Monday, 22 February 2016

The Rhythm is Gonna Get You

Are you a morning person, no? Me neither. We all tend to have a rhythm to our days that we prefer; some of us prefer to go to bed at 9pm, some us at 2am. Your preference for patterns of waking and sleeping actually has a biological basis called the circadian clock. This is, essentially, your body’s internal clock (which is essentially the timed switching on and off of certain genes) and allows your body to anticipate events that happen repeatedly every day and produce the correct physiological response (like feeling sleepy or awake at certain times).   Our circadian clocks are controlled by a small part of the brain called the suprachiasmatic nucleus (SCN) located within the hypothalamus. The SCN is responsible for coordinating rhythms in the hypothalamus and the pituitary gland which in turn form part of the hypothalamatic-pituitary-gonadal (HPG) axis. This HPG axis is important for driving the rhythms of several organs in your body, but most importantly for the subject of this week’s blog post, it orchestrates the rhythms in the reproductive organs.

In women the regulation and rhythm of the menstrual cycle is a tightly controlled systems involving the HPG axis. Below is a diagram that summarises how the components all work together.

Interestingly several organs in the human body have their own distinct clock (called a peripheral clock) that are linked to the clock in the brain (the central clock). One such peripheral clock is in the ovaries. The ovaries, in concert with the brain, control the monthly variation in hormonal levels and the menstrual cycle. However, not only do levels of hormones change over the month, but also over the course of a day. A good example of this is that the monthly LH surge, mentioned above, requires a certain signal at the end of a resting period, which is why 80% of women have their LH surge around 8 a.m.  However, it is not fully understood (in humans at least) how the monthly and daily variations in hormone levels are regulated.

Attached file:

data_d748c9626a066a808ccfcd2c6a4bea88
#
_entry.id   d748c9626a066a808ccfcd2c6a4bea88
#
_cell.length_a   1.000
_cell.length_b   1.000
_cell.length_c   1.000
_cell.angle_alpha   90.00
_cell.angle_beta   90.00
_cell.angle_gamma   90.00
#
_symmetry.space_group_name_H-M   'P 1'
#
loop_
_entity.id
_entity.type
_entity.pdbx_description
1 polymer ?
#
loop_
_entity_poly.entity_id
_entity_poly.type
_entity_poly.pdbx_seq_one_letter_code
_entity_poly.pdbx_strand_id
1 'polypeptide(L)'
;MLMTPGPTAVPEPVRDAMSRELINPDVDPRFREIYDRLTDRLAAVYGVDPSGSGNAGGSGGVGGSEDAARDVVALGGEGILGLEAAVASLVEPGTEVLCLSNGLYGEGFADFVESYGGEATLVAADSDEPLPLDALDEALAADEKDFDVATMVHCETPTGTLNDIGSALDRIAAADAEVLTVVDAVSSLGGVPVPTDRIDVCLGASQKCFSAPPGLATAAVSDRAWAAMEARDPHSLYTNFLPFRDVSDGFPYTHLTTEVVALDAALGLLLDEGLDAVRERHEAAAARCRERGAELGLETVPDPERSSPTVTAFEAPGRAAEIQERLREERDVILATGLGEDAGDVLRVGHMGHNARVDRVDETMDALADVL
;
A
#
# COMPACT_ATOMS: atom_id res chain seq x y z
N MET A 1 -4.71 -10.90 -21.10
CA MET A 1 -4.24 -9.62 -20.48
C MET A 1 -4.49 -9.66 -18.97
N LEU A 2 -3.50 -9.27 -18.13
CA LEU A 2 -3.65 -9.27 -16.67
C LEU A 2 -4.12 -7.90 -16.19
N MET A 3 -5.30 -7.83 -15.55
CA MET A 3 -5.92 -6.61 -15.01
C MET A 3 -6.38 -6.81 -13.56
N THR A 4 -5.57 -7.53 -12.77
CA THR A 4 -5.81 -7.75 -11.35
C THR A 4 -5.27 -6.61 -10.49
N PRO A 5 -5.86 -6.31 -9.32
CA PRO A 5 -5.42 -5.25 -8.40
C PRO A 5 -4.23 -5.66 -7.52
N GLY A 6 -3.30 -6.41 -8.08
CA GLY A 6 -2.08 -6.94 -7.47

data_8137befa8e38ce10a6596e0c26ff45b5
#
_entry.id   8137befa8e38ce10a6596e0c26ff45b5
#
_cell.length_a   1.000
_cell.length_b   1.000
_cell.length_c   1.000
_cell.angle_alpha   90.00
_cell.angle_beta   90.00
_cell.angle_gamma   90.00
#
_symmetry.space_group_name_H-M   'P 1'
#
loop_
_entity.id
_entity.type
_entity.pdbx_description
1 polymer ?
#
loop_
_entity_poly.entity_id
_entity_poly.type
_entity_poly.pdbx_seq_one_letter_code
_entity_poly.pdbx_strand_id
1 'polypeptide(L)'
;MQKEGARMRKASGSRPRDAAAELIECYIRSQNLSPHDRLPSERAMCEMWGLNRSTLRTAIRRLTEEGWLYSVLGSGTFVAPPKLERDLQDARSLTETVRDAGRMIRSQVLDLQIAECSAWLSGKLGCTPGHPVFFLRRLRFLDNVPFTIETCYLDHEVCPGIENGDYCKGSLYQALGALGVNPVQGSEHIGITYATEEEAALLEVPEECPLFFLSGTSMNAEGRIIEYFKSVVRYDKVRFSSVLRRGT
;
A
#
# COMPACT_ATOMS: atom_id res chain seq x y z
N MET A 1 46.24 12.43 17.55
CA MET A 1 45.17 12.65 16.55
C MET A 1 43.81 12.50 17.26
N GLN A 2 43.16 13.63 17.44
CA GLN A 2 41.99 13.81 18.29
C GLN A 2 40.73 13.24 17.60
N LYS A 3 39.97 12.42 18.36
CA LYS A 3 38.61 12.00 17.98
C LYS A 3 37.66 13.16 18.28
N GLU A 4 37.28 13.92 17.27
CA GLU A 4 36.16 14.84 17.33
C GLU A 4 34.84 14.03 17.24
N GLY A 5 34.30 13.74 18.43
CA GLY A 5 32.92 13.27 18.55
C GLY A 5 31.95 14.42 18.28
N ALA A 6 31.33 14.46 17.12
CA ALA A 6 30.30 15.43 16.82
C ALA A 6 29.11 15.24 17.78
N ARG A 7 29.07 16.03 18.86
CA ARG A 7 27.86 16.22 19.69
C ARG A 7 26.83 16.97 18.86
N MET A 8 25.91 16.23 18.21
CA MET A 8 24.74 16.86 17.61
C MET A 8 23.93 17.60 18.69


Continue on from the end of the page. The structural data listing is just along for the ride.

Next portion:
Altering the pattern of exposure to light, food and sleep can disrupt the body’s clock which can have negative effects ranging from feeling sluggish to serious illnesses (in the case of long term disruption). Disturbances in the normal cycle of waking/sleeping/eating etc have been suggested to cause alterations in hormone levels. Indeed some studies have shown that even partial sleep deprivation can lead to temporary increases in estrogen and luteinizing hormone, as well as altering the production of several other hormones. Another study showed that women with certain mutations in a gene that is turned on in an area of the brain that controls circadian rhythms leads to those women experiencing more miscarriages and less pregnancies than those women without the mutation. So clearly there is an important link between cycles in the brain and the reproductive system and disrupting one can adversely affect the other.

As modern society creates the necessity for longer and more varied working hours it is inevitable that some people will work at times that are out of synch with the ‘normal’ waking/sleeping rhythms we are used to. Disruption of the normal patterns of sleep because of shift working has been suggested to increase the risk of conditions such as cardiovascular disorders, gastrointestinal disorders, cancer and mental health conditions. So clearly there are negative health effects associated with shift work.